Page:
A quick recap. These teams are not 1990s best XIs. They are 1990s-est XIs. Here’s our workings-out.
In short, the Australia XI for this match is the same as for the first match, because that is still the most 90s XI. The England XI is quite a bit different because that’s how picking 90s England sides works.
The match will unfold a day at a time. As you have already deduced through the power of reading, today is day one.
Tails never fails.
Fortunately Mike Atherton is captain, not Nasser Hussain, so England opt to bat.
Looks like there’ll be a touch of variable bounce. Wonder whether it’ll flatten out.
Atherton walks to the crease, Alec Stewart marches in alongside him.
The first 10 overs are pretty calm. Stripped of the keeping gloves and shoved up the order, Stewart strokes three fours, including a beaut straight back over Paul Reiffel’s head.
There’s the faintest hint of a run-out chance too, but prancing gazelle Athers makes his ground easily.
For somewhat mysterious reasons, Steve Waugh gets an over. Brendon Julian beats Stewart outside off.
England reach 50 without loss. Stewart crashes a couple more fours.
At lunch, England are 67-0 and Steve Waugh’s bowled two more overs.
Back in England, fans retire to bed awash with joy and optimism and also the knowledge that they’ll probably feel completely different about five minutes after they wake up in the morning.
England’s first scoring stroke after lunch is just about the most incredible shot ever played.
Athers does this…
And it goes through extra cover for four.
“Un-bloody-believable,” says Jonathan Agnew on commentary.
Aware it would be impossible to improve on that shot, England decide to progress almost entirely in singles. Stewart reaches 50.
Australia’s attack is looking either samey or like Colin Miller, but then Alec Stewart puts his bat everywhere but into a gun barrel straight Paul Reiffel delivery and is bowled for 71.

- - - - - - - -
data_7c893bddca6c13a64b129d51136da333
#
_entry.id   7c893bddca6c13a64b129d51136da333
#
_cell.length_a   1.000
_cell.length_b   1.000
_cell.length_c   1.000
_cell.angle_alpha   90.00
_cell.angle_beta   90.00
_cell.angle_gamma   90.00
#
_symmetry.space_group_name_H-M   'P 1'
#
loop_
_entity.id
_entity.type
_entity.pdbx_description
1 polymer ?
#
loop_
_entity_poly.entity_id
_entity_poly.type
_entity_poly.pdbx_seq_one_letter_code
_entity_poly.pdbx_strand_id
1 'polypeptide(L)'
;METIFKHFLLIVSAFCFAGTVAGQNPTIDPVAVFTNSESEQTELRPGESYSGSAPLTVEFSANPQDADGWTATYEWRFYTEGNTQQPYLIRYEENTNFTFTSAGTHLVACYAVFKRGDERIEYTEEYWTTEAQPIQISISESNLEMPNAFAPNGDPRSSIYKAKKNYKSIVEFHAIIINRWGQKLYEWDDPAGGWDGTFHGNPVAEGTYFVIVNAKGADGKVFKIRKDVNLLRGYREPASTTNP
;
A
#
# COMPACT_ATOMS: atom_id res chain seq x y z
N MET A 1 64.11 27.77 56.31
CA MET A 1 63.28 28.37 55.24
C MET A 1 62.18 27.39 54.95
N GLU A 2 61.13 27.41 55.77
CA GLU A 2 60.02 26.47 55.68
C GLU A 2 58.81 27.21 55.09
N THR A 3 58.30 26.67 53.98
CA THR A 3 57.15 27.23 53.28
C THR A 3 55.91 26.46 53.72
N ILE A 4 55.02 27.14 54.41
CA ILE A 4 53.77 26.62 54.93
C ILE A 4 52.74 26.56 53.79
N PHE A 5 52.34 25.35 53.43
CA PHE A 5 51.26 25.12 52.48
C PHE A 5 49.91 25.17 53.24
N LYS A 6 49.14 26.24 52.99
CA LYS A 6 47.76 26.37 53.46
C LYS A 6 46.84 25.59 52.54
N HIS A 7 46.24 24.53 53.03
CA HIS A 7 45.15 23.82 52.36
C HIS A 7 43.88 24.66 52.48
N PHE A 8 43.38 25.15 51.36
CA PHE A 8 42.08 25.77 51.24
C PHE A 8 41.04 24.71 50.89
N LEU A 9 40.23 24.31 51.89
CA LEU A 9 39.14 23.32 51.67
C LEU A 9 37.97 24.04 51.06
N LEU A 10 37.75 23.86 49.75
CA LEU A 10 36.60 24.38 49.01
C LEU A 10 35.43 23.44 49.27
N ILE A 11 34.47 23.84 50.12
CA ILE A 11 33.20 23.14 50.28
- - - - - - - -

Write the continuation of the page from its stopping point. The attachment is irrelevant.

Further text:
Graeme Hick is next man in. He made 88 and 69 in our first 1990s Ashes match.
Athers reaches his 50. He could make 400 and it wouldn’t top that shot from before.
It’s been slow going, but nothing is terrible for England yet.
Fourth ball after tea, Athers backs away and under-edges Damien Fleming to Ian Healy for a round 50.
That would have missed leg by about six inches. Quite why he was trying to cut it is anyone’s guess. Maybe he felt like he could do anything in the wake of The Shot.
Nasser Hussain hustles in, looking intense.
Hick’s bat sounds like it has a crack or the handle’s coming loose or something, but he’s hitting them nicely all the same.
Until he isn’t. Fleming goes round the wicket and Hick unfurls a forward defensive that would have been late had Fleming been bowling spin. He’s bowled for 30 off 37.
Graham Thorpe ambles in, looking slightly dishevelled but determined.
Haunted by memories of England batting collapses past, Hussain and Thorpe spend half an hour refusing to score runs.
Even Healy’s out-scoring them, failing to wrap his gloves around a fairly innocuous Reiffel delivery and conceding four byes.
Hussain finally hits an intense boundary off his 55th ball and moves to 16. Thorpe is on nine off 51.
Next over Hussain intensely nurdles Waugh for four more. The new ball has been available for a couple of overs already. Finally Australia take it.
It changes nothing. Australia’s bowlers don’t threaten. England continue to score in pathetic drips. Hussain hits one more intense four.
It’s the kind of score you’d expect to see at the tea break.
Could be better, could be worse. That goes for both sides.
Join us tomorrow for day two.